Obama, who had been allowing Frieden to be the face of the crisis, did his own briefing on Ebola the other day. And he took the rare step of canceling two days of fundraising.

“Optics, which Obama and his staff dismiss as never being much on their minds, always means a lot to this White House,” Politico says. “Aides in the past have pointed out that any abrupt changes to Obama’s schedule have the potential to convey more of a crisis than may exist.

“But facing the risk of embarrassing juxtapositions of dying health care workers while Obama was out campaigning, that’s exactly what they did.”

Obama probably could handle this from the road, but politically he had little choice. He doesn’t need any more golfing-style controversies.

The media’s increasingly partisan approach to the Ebola outbreak is reflected in the public as well.

“According to a new ABC News/Washington Post survey, only 54 percent of Republicans are confident in the federal government’s ability to respond effectively to Ebola — far fewer than the 76 percent of Democrats who expressed confidence. This finding represents a striking reversal from the partisan divide found in a question about a potential avian influenza outbreak in 2006, when a Republican, George W. Bush, was president. An ABC/Post poll taken at the time found that 72 percent of Republicans were confident in an effective federal response compared with only 52 percent of Democrats.”

That’s because “how is the administration handling X” is often a proxy question for how you view that administration, and even whether you like the president. So Obama backers are more likely to default to a position of support, while his detractors are more likely to have little or no confidence in him.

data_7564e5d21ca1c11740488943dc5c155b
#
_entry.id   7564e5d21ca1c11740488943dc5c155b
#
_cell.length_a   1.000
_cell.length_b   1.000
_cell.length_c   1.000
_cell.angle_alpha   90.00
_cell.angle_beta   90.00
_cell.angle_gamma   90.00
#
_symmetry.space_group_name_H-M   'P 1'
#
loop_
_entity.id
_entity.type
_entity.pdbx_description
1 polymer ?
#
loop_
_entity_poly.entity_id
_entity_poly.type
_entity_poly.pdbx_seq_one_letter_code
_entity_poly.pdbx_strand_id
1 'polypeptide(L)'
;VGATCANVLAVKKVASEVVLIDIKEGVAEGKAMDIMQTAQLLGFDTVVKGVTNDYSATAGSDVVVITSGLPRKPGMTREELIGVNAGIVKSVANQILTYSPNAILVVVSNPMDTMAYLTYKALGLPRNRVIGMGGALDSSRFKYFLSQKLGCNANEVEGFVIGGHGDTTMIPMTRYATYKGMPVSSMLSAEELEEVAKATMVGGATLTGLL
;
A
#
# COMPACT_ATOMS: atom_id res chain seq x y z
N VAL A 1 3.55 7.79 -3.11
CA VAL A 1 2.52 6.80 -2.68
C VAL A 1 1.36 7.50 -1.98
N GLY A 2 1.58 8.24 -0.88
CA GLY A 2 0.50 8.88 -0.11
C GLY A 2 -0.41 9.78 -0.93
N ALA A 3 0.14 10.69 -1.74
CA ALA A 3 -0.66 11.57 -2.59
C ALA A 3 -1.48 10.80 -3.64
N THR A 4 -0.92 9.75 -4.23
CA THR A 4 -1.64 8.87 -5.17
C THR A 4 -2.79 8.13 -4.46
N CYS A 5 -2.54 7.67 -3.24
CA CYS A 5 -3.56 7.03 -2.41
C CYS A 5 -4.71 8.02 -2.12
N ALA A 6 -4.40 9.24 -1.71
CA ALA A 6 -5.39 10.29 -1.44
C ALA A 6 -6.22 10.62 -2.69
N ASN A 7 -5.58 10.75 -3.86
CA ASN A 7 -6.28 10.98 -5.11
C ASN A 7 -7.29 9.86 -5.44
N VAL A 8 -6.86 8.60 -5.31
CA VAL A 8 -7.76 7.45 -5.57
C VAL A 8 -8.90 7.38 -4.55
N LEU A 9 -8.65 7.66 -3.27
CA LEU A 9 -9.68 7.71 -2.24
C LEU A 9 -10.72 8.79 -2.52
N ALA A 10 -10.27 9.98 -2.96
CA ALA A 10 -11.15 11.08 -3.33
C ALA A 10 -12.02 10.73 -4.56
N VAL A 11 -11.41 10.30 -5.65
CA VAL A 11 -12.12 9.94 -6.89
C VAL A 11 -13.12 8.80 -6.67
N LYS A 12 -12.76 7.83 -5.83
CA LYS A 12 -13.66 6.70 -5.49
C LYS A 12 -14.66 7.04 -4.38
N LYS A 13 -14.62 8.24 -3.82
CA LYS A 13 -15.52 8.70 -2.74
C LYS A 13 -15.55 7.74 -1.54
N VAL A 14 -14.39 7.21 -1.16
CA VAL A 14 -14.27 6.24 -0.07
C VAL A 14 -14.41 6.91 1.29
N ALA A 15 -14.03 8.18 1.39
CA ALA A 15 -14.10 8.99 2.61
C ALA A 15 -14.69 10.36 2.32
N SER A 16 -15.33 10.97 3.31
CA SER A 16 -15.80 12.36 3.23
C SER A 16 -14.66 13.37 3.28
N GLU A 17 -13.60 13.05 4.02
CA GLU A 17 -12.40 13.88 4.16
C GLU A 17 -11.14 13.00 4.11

No discussion of the media’s Ebola coverage would be complete without looking at Shep Smith’s role. The veteran Fox News anchor challenged his own profession to stop scaring people:

“Do not listen to the hysterical voices on the radio or the television or read the fear-provoking words online. The people who say and write hysterical things are being very irresponsible.”

He also said:

“Suggestions have been made publicly that leaders and medical professionals may be lying to us. Those suggestions are completely without basis in fact.  There is no evidence of any kind of which we at Fox News are aware that leaders have lied about anything regarding Ebola. I report to  you with certainty this afternoon that being afraid at all is the wrong thing to do.”


“If there is widespread panic, it’s not based in fact and it’s not based in reason. And I think more than anything those are just words that people on TV sometimes use…

We don’t have an outbreak, we have two sick people from one dying man. And the rest of this should stop, because it’s not productive. And it’s not worth ratings and it’s not worth politics and we all need to stop it.”

That’s a powerful message. Most journalists are trying to cover the story responsibly, but the combined noise level has grown deafening. Will the media listen?